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Forum Name: Lymphoma

Question: Hard lump on the back of the neck. Should I be worried?


 flying_donut - Mon Jun 07, 2010 8:51 pm

Hi Doctor,

In the past few weeks I've had some headaches. I felt some throbbing in the back of my neck and there I felt a hard lump just about .8 inches below my hairline and to the right side of the neck. When I'm feeling normal, it feels just fine and doesn't really hurt unless I push on it a little. The lump is immobile and fairly hard. I'm pretty sure I've actually had that thing for at least a year or two but I was only drawn to it recently because my doctor thinks I may have a possible sinus infection or vasomotor rhinitis and I started to wonder if that was a swollen lymph node as a result of my post nasal drip (clear phlegm) which has been going on for 7 months now with no other symptoms, though it has been fairly light and not really interfering with life. At least in the past few days which I have been watching it, I have not seen it grow or change in anyway. I'm worried it could be something serious like cancer.

I feel fairly healthy aside from this, except some days I tend to feel sleepy, tired and get headaches, but I'm quite certain this is from my sleep quality getting ruined by my congestion. Poor sleep quality is something which I have had a history of. Another thing which I think may be important is that my post nasal drip was triggered after getting a nasty flu months ago. To treat my nasal symptoms I have just begun to use nasonex which my doctor prescribed.

How worried should I be? Do you have any idea of what this might be?

-Very concerned patient
Thanks a lot doctor.
 Dr.M.Aroon kamath - Sat Jun 12, 2010 6:11 am

User avatar Hi,
It is possible that you have some form of rhinitis and post-nasal drip.But the lump you are describing, seems to be in the general location of the posterior triangle lymph nodes(level 5).

The lymphatic vessels of the nasopharynx drain in two directions, lateral and medial. The lateral drainage pathways pierce the superior constrictor muscle and drain into the lateral retropharyngeal, high Level II and high Level V lymph nodes of the neck(often bilaterally).

The lymphatic vessels of the roof and posterior wall of the nasopharynx drain medially by penetrating the visceral fascia close to the skull base and drain into the median retropharyngeal lymph nodes

The anterior part of nasal cavity drains into submental and submandibular lymph nodes and the posterior part into the retropharyngeal nodes. All of these nodes finally drain into the upper deep cervical lymph nodes.

If the swelling in question is indeed a low posterior triangle lymph node(low level 5),it is unlikely to be as a result of a nasal or nasopharyngeal pathology.

If it feels hard, you must have it examined by your doctor who will be in a better position to determine if it needs to be investigated further(FNAC-fine neede aspiration cytology).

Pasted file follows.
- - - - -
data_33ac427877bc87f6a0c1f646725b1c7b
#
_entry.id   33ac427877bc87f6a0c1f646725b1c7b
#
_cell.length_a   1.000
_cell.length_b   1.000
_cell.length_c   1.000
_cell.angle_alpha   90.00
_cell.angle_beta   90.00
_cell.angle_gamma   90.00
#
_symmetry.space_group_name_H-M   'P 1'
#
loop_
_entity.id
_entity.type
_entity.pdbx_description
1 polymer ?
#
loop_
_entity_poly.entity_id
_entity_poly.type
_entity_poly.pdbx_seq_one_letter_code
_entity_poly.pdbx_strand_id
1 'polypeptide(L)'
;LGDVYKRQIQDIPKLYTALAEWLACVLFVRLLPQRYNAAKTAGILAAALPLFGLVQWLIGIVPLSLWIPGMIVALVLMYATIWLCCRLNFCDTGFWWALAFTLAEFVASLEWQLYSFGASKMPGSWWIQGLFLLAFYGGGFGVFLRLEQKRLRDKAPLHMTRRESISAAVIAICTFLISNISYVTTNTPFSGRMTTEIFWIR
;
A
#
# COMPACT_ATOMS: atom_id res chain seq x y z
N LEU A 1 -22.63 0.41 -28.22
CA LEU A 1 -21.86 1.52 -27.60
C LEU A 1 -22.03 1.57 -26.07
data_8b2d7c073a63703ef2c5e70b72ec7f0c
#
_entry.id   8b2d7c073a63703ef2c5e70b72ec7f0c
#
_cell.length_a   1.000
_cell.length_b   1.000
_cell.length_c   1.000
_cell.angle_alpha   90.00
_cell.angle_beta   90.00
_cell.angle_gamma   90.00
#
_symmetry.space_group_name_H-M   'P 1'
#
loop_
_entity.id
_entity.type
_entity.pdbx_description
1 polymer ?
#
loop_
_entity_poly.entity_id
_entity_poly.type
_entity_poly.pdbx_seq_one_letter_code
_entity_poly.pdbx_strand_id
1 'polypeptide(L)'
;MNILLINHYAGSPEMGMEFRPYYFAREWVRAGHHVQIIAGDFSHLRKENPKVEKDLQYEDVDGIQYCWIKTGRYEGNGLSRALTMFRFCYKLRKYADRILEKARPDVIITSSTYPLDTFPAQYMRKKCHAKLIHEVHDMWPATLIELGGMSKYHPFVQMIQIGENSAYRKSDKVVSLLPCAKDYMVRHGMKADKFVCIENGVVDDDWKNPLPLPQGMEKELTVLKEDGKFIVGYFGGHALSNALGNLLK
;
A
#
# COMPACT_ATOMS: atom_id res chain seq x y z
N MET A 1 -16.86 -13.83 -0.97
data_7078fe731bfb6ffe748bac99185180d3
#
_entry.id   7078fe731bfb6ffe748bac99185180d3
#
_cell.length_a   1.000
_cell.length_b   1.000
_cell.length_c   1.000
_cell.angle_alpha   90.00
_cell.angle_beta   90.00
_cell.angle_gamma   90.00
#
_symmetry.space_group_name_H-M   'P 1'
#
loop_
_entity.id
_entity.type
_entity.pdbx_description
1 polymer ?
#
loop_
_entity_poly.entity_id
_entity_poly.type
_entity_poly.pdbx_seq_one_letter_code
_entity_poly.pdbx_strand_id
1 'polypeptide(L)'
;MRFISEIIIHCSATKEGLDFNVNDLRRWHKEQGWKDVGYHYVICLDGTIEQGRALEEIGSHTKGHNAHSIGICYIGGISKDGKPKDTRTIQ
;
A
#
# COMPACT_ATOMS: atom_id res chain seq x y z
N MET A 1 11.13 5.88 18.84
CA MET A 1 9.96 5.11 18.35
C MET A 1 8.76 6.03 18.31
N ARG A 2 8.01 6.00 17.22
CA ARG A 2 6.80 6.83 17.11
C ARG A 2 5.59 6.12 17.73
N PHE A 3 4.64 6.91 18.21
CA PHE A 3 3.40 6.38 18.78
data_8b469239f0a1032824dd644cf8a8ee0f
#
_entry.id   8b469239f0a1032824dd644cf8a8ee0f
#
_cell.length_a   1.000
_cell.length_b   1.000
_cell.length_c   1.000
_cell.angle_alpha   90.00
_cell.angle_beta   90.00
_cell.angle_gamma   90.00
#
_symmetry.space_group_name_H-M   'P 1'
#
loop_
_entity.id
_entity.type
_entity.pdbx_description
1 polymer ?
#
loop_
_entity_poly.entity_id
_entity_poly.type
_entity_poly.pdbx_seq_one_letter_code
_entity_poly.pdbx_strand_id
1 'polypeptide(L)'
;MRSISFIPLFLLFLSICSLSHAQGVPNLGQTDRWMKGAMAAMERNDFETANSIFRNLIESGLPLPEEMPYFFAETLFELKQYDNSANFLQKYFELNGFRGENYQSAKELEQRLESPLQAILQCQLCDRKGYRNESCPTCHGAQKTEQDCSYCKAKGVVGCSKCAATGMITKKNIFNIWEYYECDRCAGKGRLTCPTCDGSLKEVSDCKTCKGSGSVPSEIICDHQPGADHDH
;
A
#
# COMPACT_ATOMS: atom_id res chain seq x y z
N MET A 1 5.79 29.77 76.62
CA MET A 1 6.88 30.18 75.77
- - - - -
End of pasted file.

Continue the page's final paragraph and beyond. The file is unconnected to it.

Good luck!
 engine437 - Sat Jun 26, 2010 9:24 pm

Any help would be so great! I am feeling alone with this and I am nervous of something more severe. I am a 34 year old male with asthma. I recently was laid off and do not have medical coverage, so extensive test are not really an option. Over the last 4 or 5 weeks I have had and sore and semi hard bump on the left side of my neck kinda even with the bottom of my ear lobe about 1 to 2 inches horizontal from my lobe. People told me to try asprin which I finally did, and its helps a bit. I think my probing at the spot makes it worse. It does not seem to be getting larger in size but does feel like a knot or stiff neck. Like a pressure that is always there. It is bigger then the other (normal) right side and I can feel it when I turn my neck to the side, or down. The funny thing since I have been on asprin I seem to have more pain in my left sholder and down into the middle of my sturnum. Right below like my adams apple is. I think this possibly from the muscle relaxers aka (asprin). And my muscles are recovering from whatever. I can live with muscle aches, but this bump is scary. Does any one out there have any idea? I am going to force myself to go see my PCP soon because the icy hot and heat is no longer working. It does get better when I sleep, but when I get up it starts all over again. Thanks in advance to anyone willing to help!!!
 engine437 - Wed Jun 30, 2010 2:10 pm

Thank you Doctor, it does seem to be more hard to the touch. I think this should be checked out by my PCP. The information you talked about help my decision making process, and for that I am grateful!!
 Dr.M.Aroon kamath - Thu Jul 01, 2010 8:44 am

User avatar Hi engine437,
Your description almost pin points the location of the occipital group of lymph nodes.
Occipital nodes mainly drain the skin of the posterior scalp and neck.
Some other conditions involving the scalp, pinna and external auditory canal that may cause acute lymphadenitis involving the occipital nodes are..
- Pediculosis capitis (head lice infestation),
- bacterial infections (folliculitis, furuncles),
- tinea capitis (scalp ringworm),
- seborrheic dermatitis (dandruff),
- insect bites, and
- viral infections rubella.

Management:
- if a clear cut diagnosis is available, the condition should be treated as appropriate.
- In cases where the diagnosis of acute lymphadenitis is uncertain, a common practice is to first administer a course of antibiotics and to see the response. In cases that do not respond satisfactorily, an fine needle aspiration cytology (FNAC)
or a lymph node biopsy may be advised.

You need to consult your family physician who will be ablw to examine you and guide you better.
Best wishes!,

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